Summary Of Court Challenges – Part III
- Rogers v. Sims and UPS, Intervenor, Grady County District Court, CJ-2015-2
UPS was trying to recover its comp payments in a death case through Section 43 subrogation. The Plaintiff argued that subrogation in a workers’ compensation death case in Oklahoma is unconstitutional.
District Judge Richard Van Dyck ruled that Article 23, Section 7 of the Oklahoma Constitution prohibits the legislature from limiting the recovery in a wrongful death action against a negligent third party except in cases involving the state or other units of government covered by the Oklahoma Governmental Tort Claims Act. The judge specifically ruled that any subrogation right granted employers or their insurance carriers by Section 43 of Title 85A is “in violation of Article 23, Section 7 of the state constitution.”
UPS DID NOT APPEAL THE DECISION.
PERMANENT PARTIAL DISABILITY
- Maxwell v. Sprint PCS, 2016 OK 41, 369 P.3d 1079
The appeal challenges (1) use of the AMA Guides, Sixth Edition, to rate disability, (2) the deferment of PPD if a worker returns to work, and (3) the use of the AMA Guides to rate disability to scheduled members.
On April 12, 2016, the Supreme Court, in a 7-2 decision, opined on three major issues:
(1) PERMANENT PARTIAL DISABILITY (PPD). No edition of the AMA Guides can be used to evaluate permanent disability to scheduled members of the body. (Since the Guides cannot be used in any of the four cases consolidated for the opinion, the Supreme Court said it was not necessary to comment upon the injured workers’ allegation that exclusive use of the AMA Guides is unconstitutional.) THAT AWAITS A FUTURE DECISION OF THE COURT.
In addition, the majority opinion casts serious doubt on the Administrative Workers’ Compensation Act (AWCA)’s statutory scheme of determining PPD at all. While pointing out that the legislature apparently intended for PPD to be based solely on loss of earning capacity with “no consideration as to the physical insult to the employee’s body,” Justice Gurich writes, “loss of function in the medical sense is still relevant to a disability determination.”
At page 18 of the opinion is found a sweeping statement, “Ambiguities and inconsistencies abound in the AWCA, but regardless, as the system has been implemented by the Commission, the due process rights of injured employees have been unconstitutionally abrogated with regard to permanent partial disability determinations and compensation.”
Other noteworthy quotes on PPD:
“The Legislature cannot pre-determine that an injured worker has in fact had no loss of wage-earning capacity because he or she returned to his or her job making the same wages.”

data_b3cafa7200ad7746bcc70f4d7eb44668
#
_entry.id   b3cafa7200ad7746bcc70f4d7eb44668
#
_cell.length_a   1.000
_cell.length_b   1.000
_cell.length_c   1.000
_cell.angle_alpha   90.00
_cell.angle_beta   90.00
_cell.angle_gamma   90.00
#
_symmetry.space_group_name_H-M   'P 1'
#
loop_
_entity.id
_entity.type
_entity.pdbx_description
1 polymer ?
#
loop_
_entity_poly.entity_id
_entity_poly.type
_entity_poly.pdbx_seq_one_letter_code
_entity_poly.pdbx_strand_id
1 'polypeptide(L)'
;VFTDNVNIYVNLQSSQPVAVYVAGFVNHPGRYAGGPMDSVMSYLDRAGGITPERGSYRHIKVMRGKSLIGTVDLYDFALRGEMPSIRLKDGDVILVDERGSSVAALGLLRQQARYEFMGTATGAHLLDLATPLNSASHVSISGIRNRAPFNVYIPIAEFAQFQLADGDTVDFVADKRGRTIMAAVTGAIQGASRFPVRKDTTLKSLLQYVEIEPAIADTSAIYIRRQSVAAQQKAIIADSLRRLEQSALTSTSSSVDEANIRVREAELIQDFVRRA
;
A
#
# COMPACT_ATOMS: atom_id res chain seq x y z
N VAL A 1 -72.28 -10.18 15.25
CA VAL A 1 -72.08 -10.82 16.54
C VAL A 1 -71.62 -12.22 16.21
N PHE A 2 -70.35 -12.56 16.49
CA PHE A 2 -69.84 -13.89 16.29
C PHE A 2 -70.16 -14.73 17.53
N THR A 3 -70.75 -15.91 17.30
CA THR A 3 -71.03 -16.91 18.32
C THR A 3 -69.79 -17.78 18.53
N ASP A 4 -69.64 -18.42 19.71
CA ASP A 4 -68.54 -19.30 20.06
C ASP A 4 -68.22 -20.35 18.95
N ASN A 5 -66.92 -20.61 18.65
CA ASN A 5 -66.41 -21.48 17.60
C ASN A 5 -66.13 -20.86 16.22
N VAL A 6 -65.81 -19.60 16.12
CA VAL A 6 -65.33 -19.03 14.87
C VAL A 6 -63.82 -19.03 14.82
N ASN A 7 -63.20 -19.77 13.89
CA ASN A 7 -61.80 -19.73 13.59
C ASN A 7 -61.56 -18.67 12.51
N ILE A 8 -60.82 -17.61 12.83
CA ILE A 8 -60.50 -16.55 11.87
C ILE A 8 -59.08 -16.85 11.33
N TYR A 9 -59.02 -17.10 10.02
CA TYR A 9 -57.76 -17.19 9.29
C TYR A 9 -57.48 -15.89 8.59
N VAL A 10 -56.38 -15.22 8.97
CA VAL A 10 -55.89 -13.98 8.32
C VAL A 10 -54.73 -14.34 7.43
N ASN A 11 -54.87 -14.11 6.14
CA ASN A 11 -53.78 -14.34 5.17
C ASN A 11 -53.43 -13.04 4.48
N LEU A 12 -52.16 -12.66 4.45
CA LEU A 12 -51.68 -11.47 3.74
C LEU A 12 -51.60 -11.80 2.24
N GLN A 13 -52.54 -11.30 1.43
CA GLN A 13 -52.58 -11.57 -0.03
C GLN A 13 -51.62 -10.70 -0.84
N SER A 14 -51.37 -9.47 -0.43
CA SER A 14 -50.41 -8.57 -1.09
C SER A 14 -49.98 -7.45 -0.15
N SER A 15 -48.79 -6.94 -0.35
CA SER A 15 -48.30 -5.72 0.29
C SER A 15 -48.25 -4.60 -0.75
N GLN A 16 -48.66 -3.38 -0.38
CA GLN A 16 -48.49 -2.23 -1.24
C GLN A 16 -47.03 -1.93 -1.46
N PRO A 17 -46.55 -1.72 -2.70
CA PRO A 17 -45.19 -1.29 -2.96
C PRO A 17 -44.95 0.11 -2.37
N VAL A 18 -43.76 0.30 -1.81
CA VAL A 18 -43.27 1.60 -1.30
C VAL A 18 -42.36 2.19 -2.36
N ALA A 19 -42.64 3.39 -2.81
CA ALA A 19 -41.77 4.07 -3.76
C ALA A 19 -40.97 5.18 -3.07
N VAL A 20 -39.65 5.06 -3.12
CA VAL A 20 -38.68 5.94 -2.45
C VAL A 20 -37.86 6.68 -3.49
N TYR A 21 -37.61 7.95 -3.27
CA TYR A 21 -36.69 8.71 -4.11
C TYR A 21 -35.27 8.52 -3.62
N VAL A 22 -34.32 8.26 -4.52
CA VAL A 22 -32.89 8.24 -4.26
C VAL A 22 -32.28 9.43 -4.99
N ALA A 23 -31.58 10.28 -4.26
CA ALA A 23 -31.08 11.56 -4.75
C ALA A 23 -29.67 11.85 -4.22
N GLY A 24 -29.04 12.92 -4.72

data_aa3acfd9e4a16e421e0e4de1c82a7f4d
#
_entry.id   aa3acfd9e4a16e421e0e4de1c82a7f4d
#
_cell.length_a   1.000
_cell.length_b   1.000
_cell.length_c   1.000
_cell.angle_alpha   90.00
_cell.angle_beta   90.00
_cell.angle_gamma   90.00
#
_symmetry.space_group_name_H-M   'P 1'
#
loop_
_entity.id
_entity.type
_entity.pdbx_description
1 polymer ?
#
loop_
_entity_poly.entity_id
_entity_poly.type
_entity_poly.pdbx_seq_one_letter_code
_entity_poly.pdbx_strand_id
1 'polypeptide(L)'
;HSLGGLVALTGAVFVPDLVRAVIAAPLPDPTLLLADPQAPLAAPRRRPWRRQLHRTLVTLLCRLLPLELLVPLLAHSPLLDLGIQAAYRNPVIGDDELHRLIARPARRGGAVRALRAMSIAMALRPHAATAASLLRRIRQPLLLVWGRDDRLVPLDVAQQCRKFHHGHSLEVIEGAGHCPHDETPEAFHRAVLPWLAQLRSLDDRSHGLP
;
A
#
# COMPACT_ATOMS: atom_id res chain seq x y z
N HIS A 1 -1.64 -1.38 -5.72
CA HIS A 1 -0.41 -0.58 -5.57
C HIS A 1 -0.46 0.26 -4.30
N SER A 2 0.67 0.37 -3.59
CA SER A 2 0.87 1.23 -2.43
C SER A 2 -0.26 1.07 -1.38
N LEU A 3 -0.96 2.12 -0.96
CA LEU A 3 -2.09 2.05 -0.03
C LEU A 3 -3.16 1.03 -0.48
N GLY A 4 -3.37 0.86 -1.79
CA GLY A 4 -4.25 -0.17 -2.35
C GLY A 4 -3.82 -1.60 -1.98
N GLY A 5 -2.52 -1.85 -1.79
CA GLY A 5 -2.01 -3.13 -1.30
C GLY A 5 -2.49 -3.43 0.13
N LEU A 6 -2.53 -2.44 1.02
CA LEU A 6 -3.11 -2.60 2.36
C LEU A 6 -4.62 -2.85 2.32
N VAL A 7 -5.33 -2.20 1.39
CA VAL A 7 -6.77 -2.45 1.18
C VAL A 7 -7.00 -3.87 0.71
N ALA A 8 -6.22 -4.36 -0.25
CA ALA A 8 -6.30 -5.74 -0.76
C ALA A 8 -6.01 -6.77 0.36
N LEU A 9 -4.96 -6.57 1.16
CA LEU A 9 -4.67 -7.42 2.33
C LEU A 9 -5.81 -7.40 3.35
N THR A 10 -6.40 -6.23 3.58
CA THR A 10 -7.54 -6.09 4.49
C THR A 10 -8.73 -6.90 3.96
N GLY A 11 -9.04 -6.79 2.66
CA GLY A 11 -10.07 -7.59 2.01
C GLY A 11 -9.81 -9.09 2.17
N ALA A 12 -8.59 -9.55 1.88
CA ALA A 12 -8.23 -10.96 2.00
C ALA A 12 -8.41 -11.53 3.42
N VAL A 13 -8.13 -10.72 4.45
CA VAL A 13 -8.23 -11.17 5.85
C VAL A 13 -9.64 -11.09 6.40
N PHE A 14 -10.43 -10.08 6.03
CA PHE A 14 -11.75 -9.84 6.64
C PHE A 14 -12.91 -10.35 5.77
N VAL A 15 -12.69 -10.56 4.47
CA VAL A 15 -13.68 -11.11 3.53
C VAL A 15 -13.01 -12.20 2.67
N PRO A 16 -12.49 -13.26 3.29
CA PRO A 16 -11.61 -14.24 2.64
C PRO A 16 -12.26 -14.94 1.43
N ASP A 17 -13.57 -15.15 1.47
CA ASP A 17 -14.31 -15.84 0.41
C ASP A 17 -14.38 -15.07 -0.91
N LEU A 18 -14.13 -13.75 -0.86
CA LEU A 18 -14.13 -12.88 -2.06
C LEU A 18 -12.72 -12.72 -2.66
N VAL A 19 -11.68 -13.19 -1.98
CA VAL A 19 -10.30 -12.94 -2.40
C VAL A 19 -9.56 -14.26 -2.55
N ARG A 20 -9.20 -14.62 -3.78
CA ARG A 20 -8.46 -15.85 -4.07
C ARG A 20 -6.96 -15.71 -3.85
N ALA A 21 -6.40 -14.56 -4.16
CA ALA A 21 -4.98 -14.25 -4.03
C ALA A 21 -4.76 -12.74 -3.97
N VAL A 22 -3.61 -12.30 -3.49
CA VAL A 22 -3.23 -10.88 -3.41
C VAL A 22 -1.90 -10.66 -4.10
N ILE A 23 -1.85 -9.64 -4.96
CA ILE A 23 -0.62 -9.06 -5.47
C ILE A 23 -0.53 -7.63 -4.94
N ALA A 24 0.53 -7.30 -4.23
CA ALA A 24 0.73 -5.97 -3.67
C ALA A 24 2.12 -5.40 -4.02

“The Legislature is confined to mandating what facts must be adjudged. It may neither predetermine adjudicative facts nor direct that their presence or absence be found from any proof before a tribunal.”
“Since its inception, the system has been designed to restore loss of earning capacity through four categories of benefits: permanent total disability, temporary total disability, temporary partial disability, and permanent partial disability. Temporary total, temporary partial, and permanent total disability benefits have been, and continue to be, compensated based on an injured employees’ disability, meaning ‘incapacity or loss of function in the physical or medical sense’ established by medical evidence, and the injured employee’s ‘inability to earn wages’ as demonstrated by nonmedical evidence with regard to the employee’s ’employment situation.’”
“Permanent partial disability benefits, and workers’ compensation benefits generally, are not ‘rewards’ or punishment–these benefits replace something the employee lost for which the employer is liable.”
(2) LOSING PPD IF WORKER RETURNS TO WORK. Much of the opinion addresses the legislature’s attempt to take away any award of PPD for workers who return to their jobs. Justice Gurich wrote, “The deferral provision of Sec. 45(C)(5) tramples the due process rights of injured workers and is unconstitutional under Art. 2 Sect 7 of the Oklahoma Constitution.”
The opinion criticizes the deferral or back to work penalty provision because “An injured employee who returns to work receives no compensation for the physical injury sustained and no compensation for a reduction in future earning capacity, UPENDING THE ENTIRE PURPOSE OF THE WORKERS’ COMPENSATION SYSTEM, which is to compensate ‘for loss of earning power and disability to work occasioned by injuries to the body in the performance of ordinary labor.’” Further, Justice Gurich opined, “The deferral scheme…punishes all employees who suffer compensable, admitted injuries.”
In addition to finding that the deferral scheme was unconstitutional as a denial of due process of law, the Court found it also violated the Constitution as a special law, writing, “The Legislature is without power to vary the effect of a permanent partial disability award by excluding one group of claimants from benefits accorded other permanent partial disability recipients.”
(3) CONVERSION OF PPD TO A SCHEDULED MEMBER TO THE BODY AS A WHOLE IS NOT PERMITTED. The Court opined, “If the AMA Guides do not apply to scheduled members, neither do the conversion tables to the body as a whole.” That means that the percentage of PPD to a leg is based upon 100 % to the leg of 275 weeks at the applicable compensation rate, not being converted to the body as a whole and limited to 350 weeks for 100 % to the whole body. THIS PROVISION RESULTED IN A SIGNIFICANT REDUCTION IN BENEFITS FOR AN INJURY TO SCHEDULED MEMBERS.